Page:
A few days ago, I managed to find a vendor for cage-free chicken and duck eggs. I bought half a dozen of each. I must admit, I've never worked with fresh duck eggs before, I've tended to get them already cooked or processed in some way.
Salted duck eggs are literally soaked in a saturated brine for an extended period of time until the proteins salted out, and then boiled briefly. The yolk from this preparation is rich and deserves its place among gourmet ingredients like bacon, batarga, caviar and foie gras which provide a fatty flourish to dishes.
Then there is the alkalinized century egg, fermented in lye for months to generate a dark ammoniacal egg absolutely delicious in congee. The dark color, however, often frightens experimental diners of the Western ilk.
Then, there is the infamous balut, an embryonated duck egg boiled and served in the Philippines and other parts of Southeast Asia, often considered one of the most extreme dishes in the world.
But what does the fresh egg look or taste like? Let's find out.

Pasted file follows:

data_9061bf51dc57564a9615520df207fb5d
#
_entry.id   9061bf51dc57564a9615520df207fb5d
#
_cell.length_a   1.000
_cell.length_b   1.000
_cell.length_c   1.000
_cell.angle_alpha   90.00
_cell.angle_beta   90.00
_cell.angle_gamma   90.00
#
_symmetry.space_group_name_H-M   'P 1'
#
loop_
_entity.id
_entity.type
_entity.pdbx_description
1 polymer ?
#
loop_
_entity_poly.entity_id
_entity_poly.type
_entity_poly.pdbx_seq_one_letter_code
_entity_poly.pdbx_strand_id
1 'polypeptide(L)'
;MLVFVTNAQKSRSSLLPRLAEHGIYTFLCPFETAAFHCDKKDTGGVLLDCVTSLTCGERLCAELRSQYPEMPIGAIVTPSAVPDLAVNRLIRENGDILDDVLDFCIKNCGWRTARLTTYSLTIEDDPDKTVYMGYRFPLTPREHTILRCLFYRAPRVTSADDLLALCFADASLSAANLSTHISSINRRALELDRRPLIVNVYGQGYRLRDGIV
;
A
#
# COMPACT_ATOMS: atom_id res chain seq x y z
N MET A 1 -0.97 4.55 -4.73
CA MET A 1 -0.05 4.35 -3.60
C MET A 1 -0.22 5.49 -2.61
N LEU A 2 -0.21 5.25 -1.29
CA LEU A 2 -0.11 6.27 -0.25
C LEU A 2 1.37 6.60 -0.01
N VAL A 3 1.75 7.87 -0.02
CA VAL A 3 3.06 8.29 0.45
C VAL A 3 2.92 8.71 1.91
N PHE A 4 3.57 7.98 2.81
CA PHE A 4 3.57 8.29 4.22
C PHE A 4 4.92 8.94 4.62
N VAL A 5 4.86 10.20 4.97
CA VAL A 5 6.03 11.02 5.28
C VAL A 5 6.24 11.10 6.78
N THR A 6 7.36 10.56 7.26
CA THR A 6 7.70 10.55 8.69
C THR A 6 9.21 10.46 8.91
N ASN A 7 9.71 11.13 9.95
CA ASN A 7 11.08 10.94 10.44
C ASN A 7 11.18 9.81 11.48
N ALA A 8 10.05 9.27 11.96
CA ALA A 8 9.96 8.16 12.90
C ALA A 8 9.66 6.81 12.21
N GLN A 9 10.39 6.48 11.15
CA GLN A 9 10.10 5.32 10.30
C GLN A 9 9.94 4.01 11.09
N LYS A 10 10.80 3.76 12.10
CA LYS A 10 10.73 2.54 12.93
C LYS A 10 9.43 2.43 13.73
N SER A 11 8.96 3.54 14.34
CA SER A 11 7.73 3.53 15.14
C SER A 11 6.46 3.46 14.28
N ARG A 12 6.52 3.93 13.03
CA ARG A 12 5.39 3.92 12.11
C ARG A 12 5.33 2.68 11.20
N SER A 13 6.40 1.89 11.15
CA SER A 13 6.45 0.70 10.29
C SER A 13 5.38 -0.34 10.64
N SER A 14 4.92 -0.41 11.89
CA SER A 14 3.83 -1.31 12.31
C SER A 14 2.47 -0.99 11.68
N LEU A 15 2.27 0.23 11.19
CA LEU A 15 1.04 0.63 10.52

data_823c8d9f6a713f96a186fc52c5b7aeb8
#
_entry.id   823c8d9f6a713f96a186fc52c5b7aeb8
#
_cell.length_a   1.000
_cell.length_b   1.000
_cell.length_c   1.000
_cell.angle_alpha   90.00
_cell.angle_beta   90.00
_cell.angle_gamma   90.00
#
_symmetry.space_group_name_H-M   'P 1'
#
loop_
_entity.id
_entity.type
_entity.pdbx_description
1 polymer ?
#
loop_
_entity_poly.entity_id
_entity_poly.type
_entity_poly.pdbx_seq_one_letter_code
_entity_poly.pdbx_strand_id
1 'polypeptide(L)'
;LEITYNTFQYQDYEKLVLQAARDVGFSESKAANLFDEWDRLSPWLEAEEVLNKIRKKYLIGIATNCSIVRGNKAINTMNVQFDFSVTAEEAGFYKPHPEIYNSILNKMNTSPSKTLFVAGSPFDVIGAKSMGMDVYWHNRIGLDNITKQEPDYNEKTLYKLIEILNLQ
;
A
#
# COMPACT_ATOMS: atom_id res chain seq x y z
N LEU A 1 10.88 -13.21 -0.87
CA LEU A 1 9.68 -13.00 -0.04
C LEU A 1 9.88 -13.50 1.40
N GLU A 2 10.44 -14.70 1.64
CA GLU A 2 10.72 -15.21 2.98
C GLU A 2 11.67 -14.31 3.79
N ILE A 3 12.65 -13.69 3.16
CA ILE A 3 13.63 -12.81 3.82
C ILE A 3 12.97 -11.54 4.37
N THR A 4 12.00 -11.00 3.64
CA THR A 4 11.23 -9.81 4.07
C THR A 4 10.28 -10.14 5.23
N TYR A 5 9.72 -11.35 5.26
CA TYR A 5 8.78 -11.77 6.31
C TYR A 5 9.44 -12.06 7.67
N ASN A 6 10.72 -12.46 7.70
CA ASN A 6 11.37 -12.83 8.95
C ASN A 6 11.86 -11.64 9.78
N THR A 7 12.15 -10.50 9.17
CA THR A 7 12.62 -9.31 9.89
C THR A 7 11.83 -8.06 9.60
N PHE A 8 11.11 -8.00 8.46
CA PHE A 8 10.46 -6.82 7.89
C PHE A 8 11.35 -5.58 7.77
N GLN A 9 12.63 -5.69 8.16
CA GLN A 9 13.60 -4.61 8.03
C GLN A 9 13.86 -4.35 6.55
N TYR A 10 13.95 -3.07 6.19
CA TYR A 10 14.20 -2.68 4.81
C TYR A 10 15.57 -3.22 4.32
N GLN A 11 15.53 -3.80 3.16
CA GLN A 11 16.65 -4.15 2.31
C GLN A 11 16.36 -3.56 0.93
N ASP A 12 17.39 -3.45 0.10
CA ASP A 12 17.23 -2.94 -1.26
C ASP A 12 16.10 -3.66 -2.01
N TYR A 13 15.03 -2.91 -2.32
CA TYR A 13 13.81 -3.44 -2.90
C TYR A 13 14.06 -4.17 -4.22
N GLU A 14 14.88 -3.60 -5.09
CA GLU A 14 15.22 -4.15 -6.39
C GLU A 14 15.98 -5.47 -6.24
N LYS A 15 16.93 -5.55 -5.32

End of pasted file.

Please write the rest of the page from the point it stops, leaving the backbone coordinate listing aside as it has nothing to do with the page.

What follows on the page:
Here is a free range chicken egg to the left, and the duck egg to the right. The duck egg is a bit more elongated, and the shell is sturdier. But what's inside?
Here they are, cracked into a bowl. I suspect that the chicken egg isn't all that fresh, despite being free range, since the albumin was a bit watery. The duck egg was nice and thick, though, staying high above the surface. Notice the significantly larger and deeper colored yolk. The albumin looks milkier, too, but that could be because it was fresher. The little blood spot on the duck egg may indicate that this is a fertilized egg, and could have been made into a balut!
A simple preparation, sunny side up on butter. Ah, look at that rich orange color of the duck yolk. I slide the prep out to a plate...
A final flourish of salt and pepper, and breakfast is served.
Okay, this may be one of the most indulgent breakfasts I have had in a while. That said, the real character of a duck egg is the yolk - rich, flavorful, I really should try using it in ice cream. The while may make a good meringue, I don't know.